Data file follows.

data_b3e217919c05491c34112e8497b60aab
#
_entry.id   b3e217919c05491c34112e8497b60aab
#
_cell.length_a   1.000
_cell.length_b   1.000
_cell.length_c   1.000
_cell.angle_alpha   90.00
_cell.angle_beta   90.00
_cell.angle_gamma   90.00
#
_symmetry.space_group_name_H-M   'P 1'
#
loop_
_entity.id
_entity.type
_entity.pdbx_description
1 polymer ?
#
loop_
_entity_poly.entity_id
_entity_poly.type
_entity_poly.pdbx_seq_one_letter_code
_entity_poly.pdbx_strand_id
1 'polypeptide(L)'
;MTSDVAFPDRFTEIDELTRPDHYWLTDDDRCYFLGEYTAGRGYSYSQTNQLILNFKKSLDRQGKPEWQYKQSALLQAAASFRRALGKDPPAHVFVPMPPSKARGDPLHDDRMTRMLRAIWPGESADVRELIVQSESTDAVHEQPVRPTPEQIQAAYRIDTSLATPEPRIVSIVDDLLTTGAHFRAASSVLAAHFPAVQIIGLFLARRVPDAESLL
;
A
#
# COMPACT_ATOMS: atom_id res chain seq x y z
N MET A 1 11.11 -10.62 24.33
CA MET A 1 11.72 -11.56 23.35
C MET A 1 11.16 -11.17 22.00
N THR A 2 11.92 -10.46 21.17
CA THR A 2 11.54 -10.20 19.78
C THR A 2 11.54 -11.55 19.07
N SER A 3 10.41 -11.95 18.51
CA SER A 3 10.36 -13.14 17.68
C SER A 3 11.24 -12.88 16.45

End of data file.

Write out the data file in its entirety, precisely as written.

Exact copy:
data_b3e217919c05491c34112e8497b60aab
#
_entry.id   b3e217919c05491c34112e8497b60aab
#
_cell.length_a   1.000
_cell.length_b   1.000
_cell.length_c   1.000
_cell.angle_alpha   90.00
_cell.angle_beta   90.00
_cell.angle_gamma   90.00
#
_symmetry.space_group_name_H-M   'P 1'
#
loop_
_entity.id
_entity.type
_entity.pdbx_description
1 polymer ?
#
loop_
_entity_poly.entity_id
_entity_poly.type
_entity_poly.pdbx_seq_one_letter_code
_entity_poly.pdbx_strand_id
1 'polypeptide(L)'
;MTSDVAFPDRFTEIDELTRPDHYWLTDDDRCYFLGEYTAGRGYSYSQTNQLILNFKKSLDRQGKPEWQYKQSALLQAAASFRRALGKDPPAHVFVPMPPSKARGDPLHDDRMTRMLRAIWPGESADVRELIVQSESTDAVHEQPVRPTPEQIQAAYRIDTSLATPEPRIVSIVDDLLTTGAHFRAASSVLAAHFPAVQIIGLFLARRVPDAESLL
;
A
#
# COMPACT_ATOMS: atom_id res chain seq x y z
N MET A 1 11.11 -10.62 24.33
CA MET A 1 11.72 -11.56 23.35
C MET A 1 11.16 -11.17 22.00
N THR A 2 11.92 -10.46 21.17
CA THR A 2 11.54 -10.20 19.78
C THR A 2 11.54 -11.55 19.07
N SER A 3 10.41 -11.95 18.51
CA SER A 3 10.36 -13.14 17.68
C SER A 3 11.24 -12.88 16.45